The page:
Richard Thiessen, Ph.D. – Director of Research
rethiess@aimsedu.org — (559) 255-4094

Richard ThiessenAs Director of Research, Richard Thiessen is setting the vision for the knowledge translation happening at the AIMS Center for Mathematics and Science Education. He is also serving the role of Senior Researcher, leading a team involved in translating research related to the development of number sequences in young children. Richard is a professor emeritus at Fresno Pacific University, where he served as Director of the Graduate Math/Science Education Program for many years. During that time he was the PI and Co-PI for Eisenhower and NSF grants, respectively. For the past 14 years, Richard has been the President of the AIMS Education Foundation. With respect to his involvement in mathematics, one of Richard’s passions has been teaching and exploring geometry, especially three-dimensional geometry. A second passion not unrelated to the first is mechanical puzzles and in particular, three-dimensional mechanical puzzles that help students make concrete connections to geometric concepts and relationships. Dr. Thiessen received a Bachelors degree in mathematics from Friends University, a Masters in mathematics, and Ph.D. in mathematics/mathematics education from the University of Oklahoma.
Melinda Riccardi – Research Associate

mriccardi@aimsedu.org — (559) 453-8124

Melinda RiccardiMelinda Riccardi is a Research Associate and a recovering math-a-phobe in a culture that posits mathematical understanding as being biologically determined by a math gene given only to a select few. Since 1993 Melinda has worked in mathematics classrooms as a volunteer, parent, substitute teacher, middle school math teacher, mathematics consultant, and academic coach. In an effort to support teachers as they deeply consider how to create and facilitate learning experiences for students, Melinda now works to translate educational research that envisions rigorous mathematical concepts constructed by all students, not just those who think they were born that way.
Show Your Thinking
Recently I was speaking with a parent who was expressing frustration with their child’s work habi [more]
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Richard Thiessen, Ph.D. – Director of Research
rethiess@aimsedu.org — (559) 255-4094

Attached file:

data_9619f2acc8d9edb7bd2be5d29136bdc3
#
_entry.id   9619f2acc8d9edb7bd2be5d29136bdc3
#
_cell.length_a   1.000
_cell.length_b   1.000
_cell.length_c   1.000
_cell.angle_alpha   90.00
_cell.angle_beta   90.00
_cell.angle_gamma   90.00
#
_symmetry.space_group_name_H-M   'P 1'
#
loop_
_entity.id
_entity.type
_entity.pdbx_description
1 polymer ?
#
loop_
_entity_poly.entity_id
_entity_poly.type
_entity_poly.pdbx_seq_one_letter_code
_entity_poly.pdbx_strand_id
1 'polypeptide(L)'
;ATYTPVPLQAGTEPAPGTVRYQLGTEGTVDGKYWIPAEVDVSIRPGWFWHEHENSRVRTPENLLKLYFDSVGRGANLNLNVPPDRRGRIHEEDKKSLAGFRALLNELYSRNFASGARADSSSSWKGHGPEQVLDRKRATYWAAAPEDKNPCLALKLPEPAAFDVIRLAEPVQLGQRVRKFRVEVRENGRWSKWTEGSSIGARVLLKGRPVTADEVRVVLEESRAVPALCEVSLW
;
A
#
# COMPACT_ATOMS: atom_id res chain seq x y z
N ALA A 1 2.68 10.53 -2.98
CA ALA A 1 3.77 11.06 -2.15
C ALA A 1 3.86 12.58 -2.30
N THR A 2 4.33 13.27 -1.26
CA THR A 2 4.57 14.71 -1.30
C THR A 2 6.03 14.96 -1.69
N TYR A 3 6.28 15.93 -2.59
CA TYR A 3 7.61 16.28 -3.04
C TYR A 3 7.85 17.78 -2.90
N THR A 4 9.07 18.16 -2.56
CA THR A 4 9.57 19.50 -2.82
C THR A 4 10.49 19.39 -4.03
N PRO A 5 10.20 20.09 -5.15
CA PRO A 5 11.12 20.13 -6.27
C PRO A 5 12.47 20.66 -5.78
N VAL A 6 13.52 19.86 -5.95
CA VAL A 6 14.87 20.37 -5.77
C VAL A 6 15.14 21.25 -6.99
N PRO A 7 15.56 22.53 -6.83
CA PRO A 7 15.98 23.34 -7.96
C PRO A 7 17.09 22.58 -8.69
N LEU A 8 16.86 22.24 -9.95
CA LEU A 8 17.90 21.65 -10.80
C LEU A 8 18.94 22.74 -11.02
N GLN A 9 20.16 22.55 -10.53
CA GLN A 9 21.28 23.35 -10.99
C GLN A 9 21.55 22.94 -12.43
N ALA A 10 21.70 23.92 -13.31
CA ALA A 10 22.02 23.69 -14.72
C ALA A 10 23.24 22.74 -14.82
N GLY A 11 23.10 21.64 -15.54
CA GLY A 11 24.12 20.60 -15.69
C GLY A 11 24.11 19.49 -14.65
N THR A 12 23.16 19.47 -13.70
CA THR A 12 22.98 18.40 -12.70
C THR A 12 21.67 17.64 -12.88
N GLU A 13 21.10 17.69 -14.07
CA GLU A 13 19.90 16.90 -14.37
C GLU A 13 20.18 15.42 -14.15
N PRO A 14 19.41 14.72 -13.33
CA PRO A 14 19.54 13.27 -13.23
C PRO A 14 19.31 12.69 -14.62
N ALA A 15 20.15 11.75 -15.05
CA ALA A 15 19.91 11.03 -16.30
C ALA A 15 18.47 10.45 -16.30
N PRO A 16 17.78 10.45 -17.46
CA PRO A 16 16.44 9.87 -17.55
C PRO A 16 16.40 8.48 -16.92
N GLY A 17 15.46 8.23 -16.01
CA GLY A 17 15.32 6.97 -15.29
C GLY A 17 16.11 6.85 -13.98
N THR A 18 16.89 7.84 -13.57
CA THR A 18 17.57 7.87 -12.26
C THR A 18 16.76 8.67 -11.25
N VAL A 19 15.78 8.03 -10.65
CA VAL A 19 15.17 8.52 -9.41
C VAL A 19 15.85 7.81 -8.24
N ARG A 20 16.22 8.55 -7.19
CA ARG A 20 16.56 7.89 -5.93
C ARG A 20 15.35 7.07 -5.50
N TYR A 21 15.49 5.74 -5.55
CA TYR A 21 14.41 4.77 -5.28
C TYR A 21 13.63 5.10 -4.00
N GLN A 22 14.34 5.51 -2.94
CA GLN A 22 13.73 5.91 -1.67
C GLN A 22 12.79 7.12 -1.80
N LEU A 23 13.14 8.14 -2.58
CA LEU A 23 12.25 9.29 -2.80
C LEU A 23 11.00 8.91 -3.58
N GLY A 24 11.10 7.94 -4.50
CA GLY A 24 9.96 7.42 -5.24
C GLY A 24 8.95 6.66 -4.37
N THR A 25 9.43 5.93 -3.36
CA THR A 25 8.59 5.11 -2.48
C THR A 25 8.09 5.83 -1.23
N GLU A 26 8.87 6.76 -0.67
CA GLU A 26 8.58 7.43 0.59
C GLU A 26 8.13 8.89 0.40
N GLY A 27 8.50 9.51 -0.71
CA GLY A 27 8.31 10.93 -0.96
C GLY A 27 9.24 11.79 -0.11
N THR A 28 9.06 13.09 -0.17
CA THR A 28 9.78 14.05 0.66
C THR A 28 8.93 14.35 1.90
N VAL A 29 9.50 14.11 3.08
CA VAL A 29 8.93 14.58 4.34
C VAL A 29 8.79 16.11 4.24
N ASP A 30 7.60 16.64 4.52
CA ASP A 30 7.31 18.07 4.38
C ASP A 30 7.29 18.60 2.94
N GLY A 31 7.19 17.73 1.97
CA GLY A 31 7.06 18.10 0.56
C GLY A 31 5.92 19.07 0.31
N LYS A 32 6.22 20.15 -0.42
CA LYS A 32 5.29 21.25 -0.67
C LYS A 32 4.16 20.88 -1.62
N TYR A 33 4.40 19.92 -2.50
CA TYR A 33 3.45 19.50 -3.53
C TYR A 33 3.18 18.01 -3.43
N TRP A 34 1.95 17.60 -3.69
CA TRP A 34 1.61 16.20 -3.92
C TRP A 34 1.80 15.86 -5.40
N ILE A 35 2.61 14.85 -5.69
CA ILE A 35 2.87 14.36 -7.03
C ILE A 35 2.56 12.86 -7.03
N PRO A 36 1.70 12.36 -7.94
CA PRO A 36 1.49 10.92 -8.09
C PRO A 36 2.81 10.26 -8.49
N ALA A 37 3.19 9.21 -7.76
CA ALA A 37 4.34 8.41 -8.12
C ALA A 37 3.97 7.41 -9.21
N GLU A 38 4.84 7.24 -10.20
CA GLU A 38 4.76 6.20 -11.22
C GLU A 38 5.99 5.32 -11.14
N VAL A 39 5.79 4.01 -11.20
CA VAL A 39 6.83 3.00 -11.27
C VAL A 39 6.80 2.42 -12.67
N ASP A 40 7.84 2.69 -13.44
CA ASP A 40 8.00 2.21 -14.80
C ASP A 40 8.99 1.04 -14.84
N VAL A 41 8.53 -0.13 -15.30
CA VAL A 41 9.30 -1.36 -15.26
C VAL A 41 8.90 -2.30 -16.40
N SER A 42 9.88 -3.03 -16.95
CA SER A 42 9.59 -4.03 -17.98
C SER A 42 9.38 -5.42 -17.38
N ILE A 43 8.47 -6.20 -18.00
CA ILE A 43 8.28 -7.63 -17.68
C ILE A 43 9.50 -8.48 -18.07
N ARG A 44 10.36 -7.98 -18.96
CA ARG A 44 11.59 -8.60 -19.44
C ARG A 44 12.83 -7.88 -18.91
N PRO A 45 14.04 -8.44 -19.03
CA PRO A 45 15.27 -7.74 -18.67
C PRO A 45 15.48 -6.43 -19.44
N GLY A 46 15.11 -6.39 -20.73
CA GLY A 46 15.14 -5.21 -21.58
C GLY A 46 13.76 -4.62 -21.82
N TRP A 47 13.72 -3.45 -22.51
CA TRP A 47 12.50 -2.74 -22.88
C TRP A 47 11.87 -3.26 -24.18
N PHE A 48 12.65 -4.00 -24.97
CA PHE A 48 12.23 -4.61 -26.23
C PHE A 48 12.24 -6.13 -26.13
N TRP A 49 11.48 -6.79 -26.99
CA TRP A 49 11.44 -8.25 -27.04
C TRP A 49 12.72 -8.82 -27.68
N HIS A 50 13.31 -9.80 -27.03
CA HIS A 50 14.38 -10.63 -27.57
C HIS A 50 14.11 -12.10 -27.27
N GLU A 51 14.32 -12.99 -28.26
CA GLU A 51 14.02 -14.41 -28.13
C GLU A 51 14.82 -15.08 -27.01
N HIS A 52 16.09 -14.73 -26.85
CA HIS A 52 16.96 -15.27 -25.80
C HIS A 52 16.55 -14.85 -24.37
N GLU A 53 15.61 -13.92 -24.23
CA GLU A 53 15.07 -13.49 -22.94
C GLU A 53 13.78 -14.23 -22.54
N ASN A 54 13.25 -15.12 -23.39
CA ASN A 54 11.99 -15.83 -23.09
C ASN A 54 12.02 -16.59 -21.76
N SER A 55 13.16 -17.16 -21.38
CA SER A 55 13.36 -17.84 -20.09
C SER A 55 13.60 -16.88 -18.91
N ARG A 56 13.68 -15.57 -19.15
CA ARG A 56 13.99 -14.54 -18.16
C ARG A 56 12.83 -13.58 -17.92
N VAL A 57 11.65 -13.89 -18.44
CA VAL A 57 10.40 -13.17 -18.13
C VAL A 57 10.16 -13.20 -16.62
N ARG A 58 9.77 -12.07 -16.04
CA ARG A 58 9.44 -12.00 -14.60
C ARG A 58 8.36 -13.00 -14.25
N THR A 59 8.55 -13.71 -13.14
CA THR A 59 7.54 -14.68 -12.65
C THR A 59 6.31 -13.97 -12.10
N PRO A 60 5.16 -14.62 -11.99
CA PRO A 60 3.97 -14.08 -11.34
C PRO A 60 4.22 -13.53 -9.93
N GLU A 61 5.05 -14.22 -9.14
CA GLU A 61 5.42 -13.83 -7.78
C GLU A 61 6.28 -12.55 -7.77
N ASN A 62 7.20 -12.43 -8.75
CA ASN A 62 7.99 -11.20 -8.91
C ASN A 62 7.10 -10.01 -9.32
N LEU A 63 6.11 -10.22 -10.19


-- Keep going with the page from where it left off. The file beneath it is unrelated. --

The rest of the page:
Richard ThiessenAs Director of Research, Richard Thiessen is setting the vision for the knowledge translation happening at the AIMS Center for Mathematics and Science Education. He is also serving the role of Senior Researcher, leading a team involved in translating research related to the development of number sequences in young children. Richard is a professor emeritus at Fresno Pacific University, where he served as Director of the Graduate Math/Science Education Program for many years. During that time he was the PI and Co-PI for Eisenhower and NSF grants, respectively. For the past 14 years, Richard has been the President of the AIMS Education Foundation. With respect to his involvement in mathematics, one of Richard’s passions has been teaching and exploring geometry, especially three-dimensional geometry. A second passion not unrelated to the first is mechanical puzzles and in particular, three-dimensional mechanical puzzles that help students make concrete connections to geometric concepts and relationships. Dr. Thiessen received a Bachelors degree in mathematics from Friends University, a Masters in mathematics, and Ph.D. in mathematics/mathematics education from the University of Oklahoma.
Melinda Riccardi – Research Associate

mriccardi@aimsedu.org — (559) 453-8124

Melinda RiccardiMelinda Riccardi is a Research Associate and a recovering math-a-phobe in a culture that posits mathematical understanding as being biologically determined by a math gene given only to a select few. Since 1993 Melinda has worked in mathematics classrooms as a volunteer, parent, substitute teacher, middle school math teacher, mathematics consultant, and academic coach. In an effort to support teachers as they deeply consider how to create and facilitate learning experiences for students, Melinda now works to translate educational research that envisions rigorous mathematical concepts constructed by all students, not just those who think they were born that way.